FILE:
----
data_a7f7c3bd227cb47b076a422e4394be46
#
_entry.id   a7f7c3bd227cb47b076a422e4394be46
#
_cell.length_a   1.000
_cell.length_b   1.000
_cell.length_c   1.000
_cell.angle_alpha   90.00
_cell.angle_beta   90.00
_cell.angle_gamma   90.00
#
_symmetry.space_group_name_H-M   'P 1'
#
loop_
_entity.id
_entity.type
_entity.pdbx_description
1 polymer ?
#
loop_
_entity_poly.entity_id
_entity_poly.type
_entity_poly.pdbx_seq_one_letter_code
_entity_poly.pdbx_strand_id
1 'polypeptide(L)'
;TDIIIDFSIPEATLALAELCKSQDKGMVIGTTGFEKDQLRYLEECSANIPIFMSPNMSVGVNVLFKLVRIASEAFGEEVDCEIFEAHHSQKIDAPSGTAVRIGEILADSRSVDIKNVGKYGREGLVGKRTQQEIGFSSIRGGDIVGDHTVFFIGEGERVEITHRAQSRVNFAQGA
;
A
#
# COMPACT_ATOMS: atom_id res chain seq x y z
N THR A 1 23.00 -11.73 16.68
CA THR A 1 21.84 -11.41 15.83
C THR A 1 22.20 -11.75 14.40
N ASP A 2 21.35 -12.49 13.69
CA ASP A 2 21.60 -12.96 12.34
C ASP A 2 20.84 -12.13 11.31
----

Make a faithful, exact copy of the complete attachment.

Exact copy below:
data_a7f7c3bd227cb47b076a422e4394be46
#
_entry.id   a7f7c3bd227cb47b076a422e4394be46
#
_cell.length_a   1.000
_cell.length_b   1.000
_cell.length_c   1.000
_cell.angle_alpha   90.00
_cell.angle_beta   90.00
_cell.angle_gamma   90.00
#
_symmetry.space_group_name_H-M   'P 1'
#
loop_
_entity.id
_entity.type
_entity.pdbx_description
1 polymer ?
#
loop_
_entity_poly.entity_id
_entity_poly.type
_entity_poly.pdbx_seq_one_letter_code
_entity_poly.pdbx_strand_id
1 'polypeptide(L)'
;TDIIIDFSIPEATLALAELCKSQDKGMVIGTTGFEKDQLRYLEECSANIPIFMSPNMSVGVNVLFKLVRIASEAFGEEVDCEIFEAHHSQKIDAPSGTAVRIGEILADSRSVDIKNVGKYGREGLVGKRTQQEIGFSSIRGGDIVGDHTVFFIGEGERVEITHRAQSRVNFAQGA
;
A
#
# COMPACT_ATOMS: atom_id res chain seq x y z
N THR A 1 23.00 -11.73 16.68
CA THR A 1 21.84 -11.41 15.83
C THR A 1 22.20 -11.75 14.40
N ASP A 2 21.35 -12.49 13.69
CA ASP A 2 21.60 -12.96 12.34
C ASP A 2 20.84 -12.13 11.31